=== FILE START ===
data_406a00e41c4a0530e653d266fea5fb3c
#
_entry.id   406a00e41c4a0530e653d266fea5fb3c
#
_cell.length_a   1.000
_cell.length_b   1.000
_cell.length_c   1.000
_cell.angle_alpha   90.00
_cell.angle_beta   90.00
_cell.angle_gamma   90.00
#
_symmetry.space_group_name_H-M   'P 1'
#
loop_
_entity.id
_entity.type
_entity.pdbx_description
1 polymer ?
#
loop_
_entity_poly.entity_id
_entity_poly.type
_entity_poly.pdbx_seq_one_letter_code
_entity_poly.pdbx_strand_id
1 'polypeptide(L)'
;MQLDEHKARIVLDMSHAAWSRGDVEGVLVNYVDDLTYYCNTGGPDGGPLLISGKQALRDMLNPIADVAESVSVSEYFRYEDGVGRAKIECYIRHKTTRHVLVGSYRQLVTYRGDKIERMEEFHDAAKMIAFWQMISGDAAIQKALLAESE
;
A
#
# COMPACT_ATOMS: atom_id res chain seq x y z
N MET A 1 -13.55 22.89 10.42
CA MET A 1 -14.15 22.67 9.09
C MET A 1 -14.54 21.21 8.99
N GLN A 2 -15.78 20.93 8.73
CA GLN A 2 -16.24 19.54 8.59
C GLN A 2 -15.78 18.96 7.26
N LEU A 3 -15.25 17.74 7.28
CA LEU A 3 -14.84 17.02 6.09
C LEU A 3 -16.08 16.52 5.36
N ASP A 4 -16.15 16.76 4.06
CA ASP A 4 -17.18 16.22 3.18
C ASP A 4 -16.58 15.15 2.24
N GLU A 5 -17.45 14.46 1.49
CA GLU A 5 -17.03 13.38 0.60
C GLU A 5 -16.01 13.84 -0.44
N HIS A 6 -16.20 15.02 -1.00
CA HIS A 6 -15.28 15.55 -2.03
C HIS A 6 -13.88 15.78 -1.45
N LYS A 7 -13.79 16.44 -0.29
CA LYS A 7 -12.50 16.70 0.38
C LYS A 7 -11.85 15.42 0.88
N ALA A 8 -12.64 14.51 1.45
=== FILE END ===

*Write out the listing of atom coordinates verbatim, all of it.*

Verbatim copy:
data_406a00e41c4a0530e653d266fea5fb3c
#
_entry.id   406a00e41c4a0530e653d266fea5fb3c
#
_cell.length_a   1.000
_cell.length_b   1.000
_cell.length_c   1.000
_cell.angle_alpha   90.00
_cell.angle_beta   90.00
_cell.angle_gamma   90.00
#
_symmetry.space_group_name_H-M   'P 1'
#
loop_
_entity.id
_entity.type
_entity.pdbx_description
1 polymer ?
#
loop_
_entity_poly.entity_id
_entity_poly.type
_entity_poly.pdbx_seq_one_letter_code
_entity_poly.pdbx_strand_id
1 'polypeptide(L)'
;MQLDEHKARIVLDMSHAAWSRGDVEGVLVNYVDDLTYYCNTGGPDGGPLLISGKQALRDMLNPIADVAESVSVSEYFRYEDGVGRAKIECYIRHKTTRHVLVGSYRQLVTYRGDKIERMEEFHDAAKMIAFWQMISGDAAIQKALLAESE
;
A
#
# COMPACT_ATOMS: atom_id res chain seq x y z
N MET A 1 -13.55 22.89 10.42
CA MET A 1 -14.15 22.67 9.09
C MET A 1 -14.54 21.21 8.99
N GLN A 2 -15.78 20.93 8.73
CA GLN A 2 -16.24 19.54 8.59
C GLN A 2 -15.78 18.96 7.26
N LEU A 3 -15.25 17.74 7.28
CA LEU A 3 -14.84 17.02 6.09
C LEU A 3 -16.08 16.52 5.36
N ASP A 4 -16.15 16.76 4.06
CA ASP A 4 -17.18 16.22 3.18
C ASP A 4 -16.58 15.15 2.24
N GLU A 5 -17.45 14.46 1.49
CA GLU A 5 -17.03 13.38 0.60
C GLU A 5 -16.01 13.84 -0.44
N HIS A 6 -16.20 15.02 -1.00
CA HIS A 6 -15.28 15.55 -2.03
C HIS A 6 -13.88 15.78 -1.45
N LYS A 7 -13.79 16.44 -0.29
CA LYS A 7 -12.50 16.70 0.38
C LYS A 7 -11.85 15.42 0.88
N ALA A 8 -12.64 14.51 1.45